Some in the bird community have debated the level of toxicity in avocados and avocado products for parrots. Still, several sources advise pet owners to err on the side of caution and keep the berry and related products away from their avian friends.

2. Fruit pits and seeds

While offering a variety of fruits to your African Grey is important, certain pits and seeds are dangerous for your pet. The pits of green and black plums, apricots, peaches, red cherries, and seeds of apples and pears all contain amygdalin.

This substance converts into cyanide once ingested and can poison your parrot. Be sure to wash all fruit thoroughly to eliminate pesticides, and remove seeds and pits before feeding them to your bird.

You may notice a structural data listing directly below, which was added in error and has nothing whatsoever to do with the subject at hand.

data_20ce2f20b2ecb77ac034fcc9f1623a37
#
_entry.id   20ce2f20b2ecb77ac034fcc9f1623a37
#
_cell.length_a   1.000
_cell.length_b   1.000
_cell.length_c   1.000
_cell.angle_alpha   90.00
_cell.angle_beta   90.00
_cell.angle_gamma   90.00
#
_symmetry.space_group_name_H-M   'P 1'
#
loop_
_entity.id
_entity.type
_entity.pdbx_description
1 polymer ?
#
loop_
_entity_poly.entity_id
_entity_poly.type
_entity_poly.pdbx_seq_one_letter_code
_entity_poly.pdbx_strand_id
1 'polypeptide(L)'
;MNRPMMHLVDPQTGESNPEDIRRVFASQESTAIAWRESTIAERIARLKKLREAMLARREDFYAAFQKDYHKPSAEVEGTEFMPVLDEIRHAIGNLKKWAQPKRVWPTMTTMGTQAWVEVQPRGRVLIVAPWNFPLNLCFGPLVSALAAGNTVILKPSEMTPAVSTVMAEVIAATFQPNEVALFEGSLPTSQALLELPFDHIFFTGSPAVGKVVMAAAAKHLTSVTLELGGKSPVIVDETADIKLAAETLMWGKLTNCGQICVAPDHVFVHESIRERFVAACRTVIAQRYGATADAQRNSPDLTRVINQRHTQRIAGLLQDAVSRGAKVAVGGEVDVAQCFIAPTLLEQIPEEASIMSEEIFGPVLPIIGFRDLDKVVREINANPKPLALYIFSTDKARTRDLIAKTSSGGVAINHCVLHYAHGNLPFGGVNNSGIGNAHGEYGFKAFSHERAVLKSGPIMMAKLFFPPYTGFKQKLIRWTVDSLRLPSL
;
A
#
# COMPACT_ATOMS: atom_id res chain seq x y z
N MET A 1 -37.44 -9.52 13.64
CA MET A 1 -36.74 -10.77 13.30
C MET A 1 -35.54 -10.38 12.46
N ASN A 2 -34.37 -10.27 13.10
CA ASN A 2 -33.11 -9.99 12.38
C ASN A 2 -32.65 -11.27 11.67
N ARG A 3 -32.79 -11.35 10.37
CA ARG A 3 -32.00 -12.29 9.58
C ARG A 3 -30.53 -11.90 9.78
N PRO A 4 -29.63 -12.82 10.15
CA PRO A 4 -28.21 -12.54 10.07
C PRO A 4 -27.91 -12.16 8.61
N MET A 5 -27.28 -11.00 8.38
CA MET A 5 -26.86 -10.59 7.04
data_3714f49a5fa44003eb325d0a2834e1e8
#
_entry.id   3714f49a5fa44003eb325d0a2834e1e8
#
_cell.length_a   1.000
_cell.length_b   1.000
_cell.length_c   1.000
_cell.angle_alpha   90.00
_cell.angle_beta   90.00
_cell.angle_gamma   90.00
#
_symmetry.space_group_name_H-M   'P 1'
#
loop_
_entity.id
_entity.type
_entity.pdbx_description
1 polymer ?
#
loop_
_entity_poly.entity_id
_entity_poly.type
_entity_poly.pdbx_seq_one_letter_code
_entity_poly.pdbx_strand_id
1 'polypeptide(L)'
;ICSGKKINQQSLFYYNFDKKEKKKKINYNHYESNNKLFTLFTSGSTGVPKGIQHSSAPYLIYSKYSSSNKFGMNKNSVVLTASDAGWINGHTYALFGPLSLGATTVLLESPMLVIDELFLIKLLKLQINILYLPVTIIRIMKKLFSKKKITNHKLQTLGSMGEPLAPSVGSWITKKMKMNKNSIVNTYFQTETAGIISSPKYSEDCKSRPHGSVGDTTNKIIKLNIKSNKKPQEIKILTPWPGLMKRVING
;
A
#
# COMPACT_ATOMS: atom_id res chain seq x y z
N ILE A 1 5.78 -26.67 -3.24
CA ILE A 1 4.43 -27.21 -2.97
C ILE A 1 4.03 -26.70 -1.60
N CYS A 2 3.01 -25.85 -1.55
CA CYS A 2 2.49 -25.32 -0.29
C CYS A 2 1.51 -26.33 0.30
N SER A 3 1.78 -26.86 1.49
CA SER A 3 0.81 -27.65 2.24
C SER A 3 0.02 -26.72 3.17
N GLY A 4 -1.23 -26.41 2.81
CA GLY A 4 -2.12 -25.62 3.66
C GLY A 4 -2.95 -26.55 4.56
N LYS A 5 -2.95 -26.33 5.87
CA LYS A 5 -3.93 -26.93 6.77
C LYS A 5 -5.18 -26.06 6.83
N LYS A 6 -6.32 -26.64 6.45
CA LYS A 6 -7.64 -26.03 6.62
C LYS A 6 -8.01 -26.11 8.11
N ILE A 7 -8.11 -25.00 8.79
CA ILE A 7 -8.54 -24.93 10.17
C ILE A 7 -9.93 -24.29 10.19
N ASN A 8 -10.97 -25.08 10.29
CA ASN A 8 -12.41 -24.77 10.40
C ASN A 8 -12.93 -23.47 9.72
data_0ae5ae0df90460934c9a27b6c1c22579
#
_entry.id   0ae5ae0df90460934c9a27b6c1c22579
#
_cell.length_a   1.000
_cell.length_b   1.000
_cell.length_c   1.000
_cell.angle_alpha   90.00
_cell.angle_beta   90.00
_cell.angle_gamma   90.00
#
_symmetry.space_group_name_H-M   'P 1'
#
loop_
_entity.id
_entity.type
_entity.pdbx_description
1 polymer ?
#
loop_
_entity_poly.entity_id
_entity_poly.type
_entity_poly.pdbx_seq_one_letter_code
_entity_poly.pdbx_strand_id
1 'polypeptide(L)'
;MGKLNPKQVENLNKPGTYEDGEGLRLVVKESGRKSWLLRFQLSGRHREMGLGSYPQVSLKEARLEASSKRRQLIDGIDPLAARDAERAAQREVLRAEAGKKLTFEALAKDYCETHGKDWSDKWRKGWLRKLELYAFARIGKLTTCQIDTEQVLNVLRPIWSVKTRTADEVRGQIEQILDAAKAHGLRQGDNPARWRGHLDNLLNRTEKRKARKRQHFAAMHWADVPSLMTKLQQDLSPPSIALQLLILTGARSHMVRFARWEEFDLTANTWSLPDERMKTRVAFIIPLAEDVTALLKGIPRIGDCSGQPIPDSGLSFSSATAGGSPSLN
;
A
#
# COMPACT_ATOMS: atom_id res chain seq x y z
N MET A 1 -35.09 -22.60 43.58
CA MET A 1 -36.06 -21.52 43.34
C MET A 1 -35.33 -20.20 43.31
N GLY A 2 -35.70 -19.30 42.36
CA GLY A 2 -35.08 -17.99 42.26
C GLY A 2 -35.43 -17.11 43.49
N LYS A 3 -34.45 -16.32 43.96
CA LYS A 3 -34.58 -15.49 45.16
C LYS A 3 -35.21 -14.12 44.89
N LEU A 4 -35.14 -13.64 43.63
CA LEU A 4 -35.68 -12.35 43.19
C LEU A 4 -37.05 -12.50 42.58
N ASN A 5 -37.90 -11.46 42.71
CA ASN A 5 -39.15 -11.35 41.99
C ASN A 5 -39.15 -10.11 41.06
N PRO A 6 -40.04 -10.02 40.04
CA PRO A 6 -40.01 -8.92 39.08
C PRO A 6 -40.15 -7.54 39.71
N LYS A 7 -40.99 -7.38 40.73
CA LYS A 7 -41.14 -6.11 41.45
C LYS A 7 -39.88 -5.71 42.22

3. Chocolate

Chocolate bar
Chocolate bar | image by Marco Verch Professional Photographer via Flickr | CC BY 2.0

The Chocolate might be a decadent dessert for people all over the world, but the product is toxic for birds and many other pets. The sweet treat contains theobromine, which can cause diarrhea, vomiting, heart problems, nervous system issues, and deadly seizures in African Greys and other birds. 

Chocolate, especially the dark variety, also contains caffeine, which is problematic for parrots and other members of the avian community. Caffeine and caffeinated products can cause heart problems and possible heart attacks in birds. Keep both substances out of your Grey’s reach.

4. Salt and high fat

African Greys love their humans and will reach their talons out for just about any snack, but chips, pretzels, and other salty foods are simply not healthy for pet birds or birds in general. The same rule holds true for snacks containing high fat.